@metachi (FYI… for your attempts to port this in Keras)
The code’s full of sneaky little surprises (mean that in a good way, of course!)
During my attempt to integrate VGG-16, I had to examine the code very carefully and spent a lot of time understanding what the Module:
def __init__(self, sz=None):
sz = sz or (1,1)
self.ap = nn.AdaptiveAvgPool2d(sz)
self.mp = nn.AdaptiveMaxPool2d(sz)
def forward(self, x): return torch.cat([self.mp(x), self.ap(x)], 1)
was supposed to do. I think I have a good answer in terms of what it is actually doing. It is simply used as the transition step to connect the convolution layer to the fully connected layers. I am actually going to write a blog on it, so for my future reference.
But correct me if I am wrong, the normal ResNet34 (and VGG-16) simply average-pools the activation from its last convolution layer to the next fully-connected layer. In the fastai lib., we preserve both the max. and avg. activations from the last conv. layer. How does this help? I feel like it should help because we’re keeping more information… but does it really help?
So, I think this is one way that we’re doing a learning transfer distinctly from traditional approach. In the traditional approach (including in fastai, V1), we only replaced the last classification layer. Here, we’re completely recreating the fully-connected layer and training them during the fit.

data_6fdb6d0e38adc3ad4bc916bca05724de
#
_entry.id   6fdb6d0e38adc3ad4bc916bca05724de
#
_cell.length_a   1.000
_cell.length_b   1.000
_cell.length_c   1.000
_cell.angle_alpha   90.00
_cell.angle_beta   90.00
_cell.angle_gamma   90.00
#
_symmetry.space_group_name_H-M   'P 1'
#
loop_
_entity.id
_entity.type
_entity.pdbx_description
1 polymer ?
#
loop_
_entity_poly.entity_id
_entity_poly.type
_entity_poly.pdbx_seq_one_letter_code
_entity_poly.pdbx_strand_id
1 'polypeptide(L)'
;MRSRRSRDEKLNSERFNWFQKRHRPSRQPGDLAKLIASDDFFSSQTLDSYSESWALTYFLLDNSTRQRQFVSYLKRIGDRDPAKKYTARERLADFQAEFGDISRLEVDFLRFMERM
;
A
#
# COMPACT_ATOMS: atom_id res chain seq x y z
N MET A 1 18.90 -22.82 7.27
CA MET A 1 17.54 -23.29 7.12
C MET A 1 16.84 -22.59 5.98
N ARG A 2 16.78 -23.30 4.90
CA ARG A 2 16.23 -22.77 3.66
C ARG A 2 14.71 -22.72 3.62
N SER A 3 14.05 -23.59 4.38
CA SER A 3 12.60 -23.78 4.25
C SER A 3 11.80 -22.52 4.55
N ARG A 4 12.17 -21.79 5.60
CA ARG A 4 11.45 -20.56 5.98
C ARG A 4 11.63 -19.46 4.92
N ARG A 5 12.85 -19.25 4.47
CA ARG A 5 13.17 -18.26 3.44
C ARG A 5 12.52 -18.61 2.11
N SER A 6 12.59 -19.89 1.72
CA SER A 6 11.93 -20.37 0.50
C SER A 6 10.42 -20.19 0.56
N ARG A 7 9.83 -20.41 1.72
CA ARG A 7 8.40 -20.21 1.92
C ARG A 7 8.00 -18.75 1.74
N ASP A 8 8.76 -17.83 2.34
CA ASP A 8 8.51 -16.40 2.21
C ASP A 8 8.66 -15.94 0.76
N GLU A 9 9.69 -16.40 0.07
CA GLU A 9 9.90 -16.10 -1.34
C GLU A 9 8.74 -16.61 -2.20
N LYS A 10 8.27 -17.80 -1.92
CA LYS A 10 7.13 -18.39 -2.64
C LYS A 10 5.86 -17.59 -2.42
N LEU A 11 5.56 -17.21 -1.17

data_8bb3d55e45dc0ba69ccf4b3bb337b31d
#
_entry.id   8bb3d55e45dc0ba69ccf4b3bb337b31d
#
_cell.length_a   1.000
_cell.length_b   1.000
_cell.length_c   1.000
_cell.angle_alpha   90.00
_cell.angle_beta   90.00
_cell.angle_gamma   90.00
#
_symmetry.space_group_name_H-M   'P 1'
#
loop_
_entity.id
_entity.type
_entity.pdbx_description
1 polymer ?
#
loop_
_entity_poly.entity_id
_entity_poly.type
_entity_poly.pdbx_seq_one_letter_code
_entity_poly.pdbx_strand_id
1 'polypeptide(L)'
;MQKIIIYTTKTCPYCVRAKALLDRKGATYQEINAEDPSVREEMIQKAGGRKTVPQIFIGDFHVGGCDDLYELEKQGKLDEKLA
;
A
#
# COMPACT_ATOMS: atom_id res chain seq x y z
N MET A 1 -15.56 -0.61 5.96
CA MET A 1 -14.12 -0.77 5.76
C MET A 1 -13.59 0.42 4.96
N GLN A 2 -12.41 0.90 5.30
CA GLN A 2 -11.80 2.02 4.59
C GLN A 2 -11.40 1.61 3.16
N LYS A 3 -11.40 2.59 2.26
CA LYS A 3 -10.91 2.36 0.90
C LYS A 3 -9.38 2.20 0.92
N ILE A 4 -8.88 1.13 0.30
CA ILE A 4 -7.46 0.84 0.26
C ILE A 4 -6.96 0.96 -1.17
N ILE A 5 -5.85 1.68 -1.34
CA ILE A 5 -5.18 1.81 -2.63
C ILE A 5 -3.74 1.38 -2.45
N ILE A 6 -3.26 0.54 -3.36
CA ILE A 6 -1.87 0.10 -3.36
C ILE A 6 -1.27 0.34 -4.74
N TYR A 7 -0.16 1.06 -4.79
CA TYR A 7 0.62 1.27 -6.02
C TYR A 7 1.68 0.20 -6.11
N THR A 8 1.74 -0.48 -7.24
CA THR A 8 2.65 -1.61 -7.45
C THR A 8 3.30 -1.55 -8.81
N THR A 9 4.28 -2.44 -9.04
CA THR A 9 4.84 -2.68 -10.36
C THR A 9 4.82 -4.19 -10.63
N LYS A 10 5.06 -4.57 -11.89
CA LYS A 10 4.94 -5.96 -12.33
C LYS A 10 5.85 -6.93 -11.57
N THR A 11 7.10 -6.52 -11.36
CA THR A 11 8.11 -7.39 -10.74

Exactly that. Yes it does help. I came up with it during the Planet comp, then 2 weeks later a paper came out that mentioned it in an appendix. Sorry I don’t remember the paper.
It would make for an interesting blog post - you could test using concat pooling vs avg pooling vs max pooling for various datasets.
Imagine, for instance, the Planet satellite comp. You don’t want to know on average whether the pre-pooling cells have, say, a river, but whether any of them have a river - i.e. you want the max. But as to whether the image is ‘hazy’ (another of the labels in this comp), you really want to know whether it’s hazy on average. So by including both, we have access to both types of info.
Right - in fact we’re creating multiple fully connected layers, with dropout and batchnorm before each.
Max vs Avg vs Adaptive [Max, Avg] Pooling, Still, it is kind of confusing. I understood it adds additional information to the FC layer. Will it possible to explain in which use cases you use Max vs Avg vs Adaptive.
PyTorch Doesn’t have GlobalMaxPool2D or GlobalAvgPool2D, So I think AdaptiveMax an Avg pool basically adapts to the Input size of H,W and basically operates like GlobalAvg and GlobalMax Pooling layers.
With regards to when Avg vs. Max. Sometimes Max value of the HxW feature map of the last layer works better than Avg and vice-versa. By adding both in the final layer, you are letting Neural Net choose what works without having to experiment yourself. This is how I understand it and I think Jeremy talked about it in one of the lecture videos.
Was this in a lesson?
I’m trying to learn how to use this now but this comment isn’t in a specific lesson’s thread.